On February 9, local time, the Victory 1 satellite was launched from the Imam Khomeini Space Port in Semnan province, Iran, aboard an Iranian Phoenix rocket, but the satellite failed to make it into orbit. Ahmad Hosseini, a spokesman for Iran’s defense ministry, said the rocket’s first and second-stage engines were working and the separation was successful. But the Victory satellite failed because the rocket failed to reach the speed required to put the satellite into orbit.
Screenshot of the “Victory” satellite launch site Video
The Phoenix rocket is 27 meters long, weighs 87 tons and has a low-Earth orbit carrying capacity of 350 kg. “Zafar” means “victory”. The Victory satellite, a remote sensing satellite equipped with color photography, was originally planned for oil reserves, minerals, forests and natural disaster surveys and was scheduled to orbit for 18 months.
Mohammad Javad Azari Jahromi, Iran’s minister of information and communications technology, said the domestic satellite cost nearly 2 million euros ($15.278 million).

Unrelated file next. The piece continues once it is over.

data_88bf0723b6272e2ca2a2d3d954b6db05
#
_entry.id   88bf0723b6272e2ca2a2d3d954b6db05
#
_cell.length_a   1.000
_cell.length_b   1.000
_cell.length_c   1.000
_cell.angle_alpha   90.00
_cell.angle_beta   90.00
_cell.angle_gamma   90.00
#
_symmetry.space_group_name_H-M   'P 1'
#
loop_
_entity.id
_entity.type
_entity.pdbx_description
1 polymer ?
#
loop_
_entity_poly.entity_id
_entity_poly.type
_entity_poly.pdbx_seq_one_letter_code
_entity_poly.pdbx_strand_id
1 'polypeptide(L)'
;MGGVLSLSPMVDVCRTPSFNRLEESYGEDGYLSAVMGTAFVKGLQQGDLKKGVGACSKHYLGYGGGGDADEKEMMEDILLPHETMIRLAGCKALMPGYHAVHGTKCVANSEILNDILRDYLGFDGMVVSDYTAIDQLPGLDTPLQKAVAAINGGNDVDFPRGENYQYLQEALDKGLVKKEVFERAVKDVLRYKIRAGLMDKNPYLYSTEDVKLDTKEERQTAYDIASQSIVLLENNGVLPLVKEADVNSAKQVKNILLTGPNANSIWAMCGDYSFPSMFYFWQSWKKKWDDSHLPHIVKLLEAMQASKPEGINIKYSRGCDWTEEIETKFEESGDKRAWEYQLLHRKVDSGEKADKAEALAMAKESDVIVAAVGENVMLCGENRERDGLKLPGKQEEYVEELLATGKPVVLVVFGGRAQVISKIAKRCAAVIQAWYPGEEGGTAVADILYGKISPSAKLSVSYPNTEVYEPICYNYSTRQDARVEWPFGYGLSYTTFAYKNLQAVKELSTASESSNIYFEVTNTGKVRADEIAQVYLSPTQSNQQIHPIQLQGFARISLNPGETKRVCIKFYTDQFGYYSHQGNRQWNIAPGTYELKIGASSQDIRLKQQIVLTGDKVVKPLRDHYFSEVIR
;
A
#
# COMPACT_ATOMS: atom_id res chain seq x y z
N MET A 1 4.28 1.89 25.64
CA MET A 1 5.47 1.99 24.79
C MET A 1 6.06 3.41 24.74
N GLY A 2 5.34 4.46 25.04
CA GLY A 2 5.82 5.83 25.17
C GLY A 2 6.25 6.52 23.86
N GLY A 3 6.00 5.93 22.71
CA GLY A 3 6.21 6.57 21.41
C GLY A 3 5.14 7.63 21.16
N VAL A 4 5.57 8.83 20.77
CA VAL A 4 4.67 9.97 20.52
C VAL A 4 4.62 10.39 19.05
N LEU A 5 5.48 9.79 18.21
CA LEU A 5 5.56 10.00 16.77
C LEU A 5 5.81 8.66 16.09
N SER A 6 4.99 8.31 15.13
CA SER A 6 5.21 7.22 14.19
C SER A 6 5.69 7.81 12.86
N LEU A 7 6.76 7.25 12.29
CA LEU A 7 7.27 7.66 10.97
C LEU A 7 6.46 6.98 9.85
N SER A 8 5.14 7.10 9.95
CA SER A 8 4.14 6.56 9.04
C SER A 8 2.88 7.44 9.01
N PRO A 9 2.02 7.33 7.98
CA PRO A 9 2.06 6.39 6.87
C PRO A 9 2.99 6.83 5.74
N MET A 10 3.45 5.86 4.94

In 2019, Iran launched three launches. Last January, Iran launched payam, a home-made remote sensing satellite. But the launch also failed because the rocket failed to reach the “necessary speed”. The launch was also launched using the Phoenix rocket.
Last February, Iran launched its home-made remote sensing satellite Doosti, which Iran claims to have successfully entered orbit. But both the Payam and Doosti satellites failed in 2019, ABC reported.
Last August, an Iranian launch vehicle exploded on the launch pad at the Khomeini Space Center for technical reasons, and the Venus 1 satellite to be launched survived after it had not arrived on the launch pad. Another fire at the Khomeini Space Center in February 2019 killed three researchers.
Despite repeated failures in the rocket launch, this has not stopped Iran’s space program. After the victory satellite launch failed, Jahromy admitted the truth on social media and said, “We’re unstoppable!” We have more great Iranian satellites. “